AHS Ladycats vs. Springtown at Aledo;
Varsity, 6:30 p.m.
JV, 5 p.m.
9th, 5 p.m.
The second annual Texas Native Plant Week is October 18 - 24 and the Native Plant Society of Texas encourages the public to celebrate by learning about the wonders of native plants.
Native plants are a good choice whether you are planting a tree, shrub, flowers, vines or grasses because they are acclimated to your local conditions and soils, provide habitat for wildlife, typically require less water and maintenance once established, and do not rely on chemical fertilizers and pesticides to thrive.
These homegrown plants also give us a sense of place and help maintain the region’s wide variety of flora and fauna.
You can participate in Texas Native Plant Week in simple ways. Plant a native tree or native garden in your yard. Visit a demonstration garden in your area or attend an educational event.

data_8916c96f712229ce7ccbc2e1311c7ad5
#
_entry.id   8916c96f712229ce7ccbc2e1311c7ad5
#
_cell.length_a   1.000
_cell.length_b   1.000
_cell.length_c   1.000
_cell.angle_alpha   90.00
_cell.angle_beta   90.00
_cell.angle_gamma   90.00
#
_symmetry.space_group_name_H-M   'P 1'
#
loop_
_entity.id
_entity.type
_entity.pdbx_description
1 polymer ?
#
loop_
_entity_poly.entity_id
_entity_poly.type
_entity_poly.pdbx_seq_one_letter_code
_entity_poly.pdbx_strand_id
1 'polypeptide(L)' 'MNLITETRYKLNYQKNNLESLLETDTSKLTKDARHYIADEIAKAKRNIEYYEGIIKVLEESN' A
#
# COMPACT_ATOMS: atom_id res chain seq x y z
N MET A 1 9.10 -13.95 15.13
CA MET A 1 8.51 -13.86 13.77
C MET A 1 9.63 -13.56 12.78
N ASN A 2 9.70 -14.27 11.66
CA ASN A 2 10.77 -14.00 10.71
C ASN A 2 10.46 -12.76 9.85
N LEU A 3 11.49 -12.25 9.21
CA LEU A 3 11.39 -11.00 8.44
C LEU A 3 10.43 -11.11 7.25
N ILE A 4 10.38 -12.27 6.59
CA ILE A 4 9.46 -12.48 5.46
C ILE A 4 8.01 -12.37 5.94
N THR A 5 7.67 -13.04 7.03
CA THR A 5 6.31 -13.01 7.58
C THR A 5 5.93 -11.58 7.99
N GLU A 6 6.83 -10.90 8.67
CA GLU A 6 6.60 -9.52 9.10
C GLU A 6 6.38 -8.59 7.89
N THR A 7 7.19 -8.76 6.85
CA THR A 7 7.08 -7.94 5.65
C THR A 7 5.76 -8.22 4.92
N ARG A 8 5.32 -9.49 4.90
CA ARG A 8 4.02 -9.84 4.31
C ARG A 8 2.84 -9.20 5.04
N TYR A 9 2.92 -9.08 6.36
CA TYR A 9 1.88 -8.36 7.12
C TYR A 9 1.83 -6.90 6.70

On June 16, 2009 Governor Perry signed into law a bill recognizing the third week in October as Texas Native Plant Week. The law is intended to encourage the role of native plants in conservation efforts and to be used as incentive for the Texas education system to teach school children about the importance of native plants. The Native Plant Society of Texas teamed with State Representative Donna Howard to present the bill to the State Legislature. The bill passed unanimously in both houses.
The Native Plant Society of Texas is a non-profit organization run by volunteers who work to promote native plant appreciation, research, and conservation through 33 local chapters around the state. Most chapters offer a variety of educational speakers and events throughout the year which are free and open to the public. You can learn more about native plants and the work of the Native Plant Society of Texas by visiting the website at www.npsot.org.